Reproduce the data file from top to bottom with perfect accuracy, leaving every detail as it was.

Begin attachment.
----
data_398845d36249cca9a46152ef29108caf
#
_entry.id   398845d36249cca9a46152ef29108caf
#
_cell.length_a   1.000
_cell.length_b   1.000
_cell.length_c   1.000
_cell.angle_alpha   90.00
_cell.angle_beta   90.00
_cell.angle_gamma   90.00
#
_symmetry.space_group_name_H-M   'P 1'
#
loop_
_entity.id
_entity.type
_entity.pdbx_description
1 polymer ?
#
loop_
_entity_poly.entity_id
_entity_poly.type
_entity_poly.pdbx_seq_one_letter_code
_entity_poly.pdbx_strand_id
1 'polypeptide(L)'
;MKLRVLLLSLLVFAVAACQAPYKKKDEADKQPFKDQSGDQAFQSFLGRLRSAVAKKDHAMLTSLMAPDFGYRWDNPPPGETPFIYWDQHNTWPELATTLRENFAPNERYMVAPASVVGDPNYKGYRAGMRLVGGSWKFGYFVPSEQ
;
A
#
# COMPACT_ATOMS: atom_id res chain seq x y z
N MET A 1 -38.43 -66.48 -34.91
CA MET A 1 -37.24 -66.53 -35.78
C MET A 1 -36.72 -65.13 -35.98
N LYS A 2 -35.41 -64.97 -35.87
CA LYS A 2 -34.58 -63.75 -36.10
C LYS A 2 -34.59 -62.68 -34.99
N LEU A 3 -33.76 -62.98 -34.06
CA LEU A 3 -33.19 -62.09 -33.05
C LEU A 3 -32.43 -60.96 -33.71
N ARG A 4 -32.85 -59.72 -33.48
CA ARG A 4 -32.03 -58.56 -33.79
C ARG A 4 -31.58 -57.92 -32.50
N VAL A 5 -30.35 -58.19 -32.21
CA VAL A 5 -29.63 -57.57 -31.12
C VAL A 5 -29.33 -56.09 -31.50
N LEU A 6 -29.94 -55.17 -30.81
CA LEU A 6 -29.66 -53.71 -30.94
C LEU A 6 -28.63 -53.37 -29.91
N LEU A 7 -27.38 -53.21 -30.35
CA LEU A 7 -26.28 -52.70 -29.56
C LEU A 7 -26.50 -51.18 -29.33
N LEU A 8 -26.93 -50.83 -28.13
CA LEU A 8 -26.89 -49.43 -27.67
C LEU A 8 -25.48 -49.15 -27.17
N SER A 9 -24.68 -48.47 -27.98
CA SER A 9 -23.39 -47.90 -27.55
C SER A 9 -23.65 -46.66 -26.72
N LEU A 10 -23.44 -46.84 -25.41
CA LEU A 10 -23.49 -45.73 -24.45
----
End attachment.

data_398845d36249cca9a46152ef29108caf
#
_entry.id   398845d36249cca9a46152ef29108caf
#
_cell.length_a   1.000
_cell.length_b   1.000
_cell.length_c   1.000
_cell.angle_alpha   90.00
_cell.angle_beta   90.00
_cell.angle_gamma   90.00
#
_symmetry.space_group_name_H-M   'P 1'
#
loop_
_entity.id
_entity.type
_entity.pdbx_description
1 polymer ?
#
loop_
_entity_poly.entity_id
_entity_poly.type
_entity_poly.pdbx_seq_one_letter_code
_entity_poly.pdbx_strand_id
1 'polypeptide(L)'
;MKLRVLLLSLLVFAVAACQAPYKKKDEADKQPFKDQSGDQAFQSFLGRLRSAVAKKDHAMLTSLMAPDFGYRWDNPPPGETPFIYWDQHNTWPELATTLRENFAPNERYMVAPASVVGDPNYKGYRAGMRLVGGSWKFGYFVPSEQ
;
A
#
# COMPACT_ATOMS: atom_id res chain seq x y z
N MET A 1 -38.43 -66.48 -34.91
CA MET A 1 -37.24 -66.53 -35.78
C MET A 1 -36.72 -65.13 -35.98
N LYS A 2 -35.41 -64.97 -35.87
CA LYS A 2 -34.58 -63.75 -36.10
C LYS A 2 -34.59 -62.68 -34.99
N LEU A 3 -33.76 -62.98 -34.06
CA LEU A 3 -33.19 -62.09 -33.05
C LEU A 3 -32.43 -60.96 -33.71
N ARG A 4 -32.85 -59.72 -33.48
CA ARG A 4 -32.03 -58.56 -33.79
C ARG A 4 -31.58 -57.92 -32.50
N VAL A 5 -30.35 -58.19 -32.21
CA VAL A 5 -29.63 -57.57 -31.12
C VAL A 5 -29.33 -56.09 -31.50
N LEU A 6 -29.94 -55.17 -30.81
CA LEU A 6 -29.66 -53.71 -30.94
C LEU A 6 -28.63 -53.37 -29.91
N LEU A 7 -27.38 -53.21 -30.35
CA LEU A 7 -26.28 -52.70 -29.56
C LEU A 7 -26.50 -51.18 -29.33
N LEU A 8 -26.93 -50.83 -28.13
CA LEU A 8 -26.89 -49.43 -27.67
C LEU A 8 -25.48 -49.15 -27.17
N SER A 9 -24.68 -48.47 -27.98
CA SER A 9 -23.39 -47.90 -27.55
C SER A 9 -23.65 -46.66 -26.72
N LEU A 10 -23.44 -46.84 -25.41
CA LEU A 10 -23.49 -45.73 -24.45